SAP Implementation Process: Phase 7 — PRD Migration
PRD or production migration is the final phase, culminating in go-live. Over the weekend, the technical partner will migrate the landscape and roll over to the new system. This is where all the timing work comes in handy. Because the technical partner knows how long the migration will take, they can time it so that rollover occurs at a point where it will minimize disruption — for example, late on a Sunday evening. The whole migration process usually takes around 48 hours, and the SAP team will need to be on duty the whole time, to perform each sequential step and make sure nothing goes wrong.
The SAP Implementation Process With Disaster Recovery
Once the production migration is complete, the system is ready for go-live — the migration team turns things over to the ongoing SAP Basis support team, who handles any post-migration tuning required. However, if the customer is setting up cloud disaster recovery services, it’s generally a good idea to synchronize production with DR and perform tests of the DR environment immediately afterwards. This should be included in the SAP implementation project plan.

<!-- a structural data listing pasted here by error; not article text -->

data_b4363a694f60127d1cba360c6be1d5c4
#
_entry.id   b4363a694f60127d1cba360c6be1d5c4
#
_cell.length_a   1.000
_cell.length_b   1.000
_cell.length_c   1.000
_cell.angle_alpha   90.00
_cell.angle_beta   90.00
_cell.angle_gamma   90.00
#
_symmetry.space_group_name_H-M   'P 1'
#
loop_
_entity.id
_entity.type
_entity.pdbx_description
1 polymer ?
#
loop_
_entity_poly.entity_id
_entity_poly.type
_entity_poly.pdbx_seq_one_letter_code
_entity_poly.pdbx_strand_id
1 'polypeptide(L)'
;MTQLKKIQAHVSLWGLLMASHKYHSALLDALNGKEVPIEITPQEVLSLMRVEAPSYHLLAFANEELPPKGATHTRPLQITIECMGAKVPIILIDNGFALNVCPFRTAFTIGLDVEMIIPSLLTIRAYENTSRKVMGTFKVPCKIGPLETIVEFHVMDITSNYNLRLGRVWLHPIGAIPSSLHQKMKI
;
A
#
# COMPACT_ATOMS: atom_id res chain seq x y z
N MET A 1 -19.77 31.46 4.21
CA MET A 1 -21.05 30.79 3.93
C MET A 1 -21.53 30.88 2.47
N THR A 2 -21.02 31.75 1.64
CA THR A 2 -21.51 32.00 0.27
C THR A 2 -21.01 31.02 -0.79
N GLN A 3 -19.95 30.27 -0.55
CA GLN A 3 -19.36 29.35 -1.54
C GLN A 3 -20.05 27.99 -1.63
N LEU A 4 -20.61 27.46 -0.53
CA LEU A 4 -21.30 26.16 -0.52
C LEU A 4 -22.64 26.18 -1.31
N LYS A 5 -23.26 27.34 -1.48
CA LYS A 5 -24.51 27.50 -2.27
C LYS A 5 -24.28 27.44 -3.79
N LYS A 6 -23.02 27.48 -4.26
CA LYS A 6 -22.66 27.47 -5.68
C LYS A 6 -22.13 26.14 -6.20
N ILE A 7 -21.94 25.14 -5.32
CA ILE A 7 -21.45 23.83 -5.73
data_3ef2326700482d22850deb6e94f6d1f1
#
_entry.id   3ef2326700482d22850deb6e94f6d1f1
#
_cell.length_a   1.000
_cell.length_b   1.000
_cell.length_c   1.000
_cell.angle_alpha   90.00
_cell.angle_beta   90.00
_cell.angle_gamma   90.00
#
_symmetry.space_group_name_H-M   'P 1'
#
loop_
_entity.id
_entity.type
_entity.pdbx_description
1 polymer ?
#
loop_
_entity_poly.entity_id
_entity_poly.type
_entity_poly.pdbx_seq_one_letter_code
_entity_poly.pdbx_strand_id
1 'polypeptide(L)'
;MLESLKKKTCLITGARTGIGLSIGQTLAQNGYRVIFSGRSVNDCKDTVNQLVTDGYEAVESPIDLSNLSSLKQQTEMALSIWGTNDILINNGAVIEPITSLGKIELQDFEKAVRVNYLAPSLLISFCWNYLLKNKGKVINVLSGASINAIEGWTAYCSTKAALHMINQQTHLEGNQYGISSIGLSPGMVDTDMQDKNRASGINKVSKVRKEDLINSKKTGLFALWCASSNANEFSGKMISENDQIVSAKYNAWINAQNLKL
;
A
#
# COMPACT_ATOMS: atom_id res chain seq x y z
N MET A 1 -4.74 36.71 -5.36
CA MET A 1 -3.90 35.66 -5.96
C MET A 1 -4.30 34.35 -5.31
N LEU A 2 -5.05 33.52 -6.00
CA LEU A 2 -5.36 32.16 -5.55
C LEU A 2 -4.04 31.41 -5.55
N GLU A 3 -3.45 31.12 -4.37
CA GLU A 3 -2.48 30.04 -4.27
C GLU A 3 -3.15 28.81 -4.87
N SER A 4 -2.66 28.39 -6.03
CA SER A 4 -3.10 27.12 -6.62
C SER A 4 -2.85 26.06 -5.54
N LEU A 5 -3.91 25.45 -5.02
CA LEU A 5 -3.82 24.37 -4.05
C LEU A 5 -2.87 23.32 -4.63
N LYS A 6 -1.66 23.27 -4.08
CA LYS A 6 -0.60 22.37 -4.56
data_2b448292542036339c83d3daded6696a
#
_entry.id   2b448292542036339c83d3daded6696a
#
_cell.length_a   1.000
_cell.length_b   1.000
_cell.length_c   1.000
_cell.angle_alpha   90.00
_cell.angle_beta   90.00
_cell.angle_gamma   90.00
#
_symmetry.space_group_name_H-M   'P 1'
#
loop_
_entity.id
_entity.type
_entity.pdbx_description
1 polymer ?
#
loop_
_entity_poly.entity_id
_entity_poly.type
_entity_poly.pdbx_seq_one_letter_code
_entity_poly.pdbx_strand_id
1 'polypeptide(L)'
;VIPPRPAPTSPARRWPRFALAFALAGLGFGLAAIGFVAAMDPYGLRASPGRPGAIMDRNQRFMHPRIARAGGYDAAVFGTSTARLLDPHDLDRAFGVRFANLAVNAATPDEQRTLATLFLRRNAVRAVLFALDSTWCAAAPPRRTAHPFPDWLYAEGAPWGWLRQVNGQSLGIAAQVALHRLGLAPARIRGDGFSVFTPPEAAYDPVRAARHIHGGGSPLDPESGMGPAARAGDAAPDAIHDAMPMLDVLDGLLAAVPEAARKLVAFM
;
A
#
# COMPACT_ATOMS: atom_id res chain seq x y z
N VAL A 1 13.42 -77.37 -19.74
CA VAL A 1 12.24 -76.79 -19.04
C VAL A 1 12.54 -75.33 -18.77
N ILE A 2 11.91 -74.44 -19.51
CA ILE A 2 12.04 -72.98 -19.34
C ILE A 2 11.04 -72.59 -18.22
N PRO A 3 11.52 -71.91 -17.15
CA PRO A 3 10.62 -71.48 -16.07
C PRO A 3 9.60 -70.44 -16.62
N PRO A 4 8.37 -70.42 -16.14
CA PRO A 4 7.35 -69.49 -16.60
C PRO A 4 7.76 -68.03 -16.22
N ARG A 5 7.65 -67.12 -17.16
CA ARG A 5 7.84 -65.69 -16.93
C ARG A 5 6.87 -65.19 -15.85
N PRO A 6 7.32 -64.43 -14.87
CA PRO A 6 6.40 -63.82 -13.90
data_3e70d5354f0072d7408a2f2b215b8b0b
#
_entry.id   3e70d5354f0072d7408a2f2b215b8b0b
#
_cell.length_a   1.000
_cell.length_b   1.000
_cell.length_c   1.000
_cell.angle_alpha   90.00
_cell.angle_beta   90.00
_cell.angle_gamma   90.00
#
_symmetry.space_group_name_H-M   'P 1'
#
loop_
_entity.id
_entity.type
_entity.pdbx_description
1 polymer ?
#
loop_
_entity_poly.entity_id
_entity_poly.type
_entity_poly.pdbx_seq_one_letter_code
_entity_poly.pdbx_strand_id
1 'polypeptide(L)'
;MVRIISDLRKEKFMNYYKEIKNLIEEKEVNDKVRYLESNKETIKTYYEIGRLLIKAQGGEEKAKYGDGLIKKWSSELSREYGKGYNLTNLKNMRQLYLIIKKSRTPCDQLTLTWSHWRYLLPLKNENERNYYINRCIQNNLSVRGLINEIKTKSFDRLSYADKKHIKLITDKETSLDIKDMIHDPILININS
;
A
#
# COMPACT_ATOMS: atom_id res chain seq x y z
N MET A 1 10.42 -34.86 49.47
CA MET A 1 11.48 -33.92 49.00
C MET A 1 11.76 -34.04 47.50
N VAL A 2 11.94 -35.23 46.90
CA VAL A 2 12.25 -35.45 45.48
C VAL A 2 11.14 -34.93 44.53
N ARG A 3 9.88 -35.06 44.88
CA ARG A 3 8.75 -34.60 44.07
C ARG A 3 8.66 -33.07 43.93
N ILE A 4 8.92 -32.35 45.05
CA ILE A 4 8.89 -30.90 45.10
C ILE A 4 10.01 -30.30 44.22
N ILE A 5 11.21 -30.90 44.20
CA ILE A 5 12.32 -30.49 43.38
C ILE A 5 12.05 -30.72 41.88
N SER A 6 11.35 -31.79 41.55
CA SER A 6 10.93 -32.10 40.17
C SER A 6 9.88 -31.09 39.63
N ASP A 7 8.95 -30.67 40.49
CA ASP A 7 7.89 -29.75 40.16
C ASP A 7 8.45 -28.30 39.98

SAP Technical Project Implementation is All About Attention to Detail
As you can see, the SAP implementation process is designed to eliminate risk and uncertainty. Everything is rehearsed, refined and rehearsed again, so there are no surprises when it’s time to migrate production. It’s crucial to choose a technical team with the experience and attention to detail to make sure everything goes smoothly at go-live.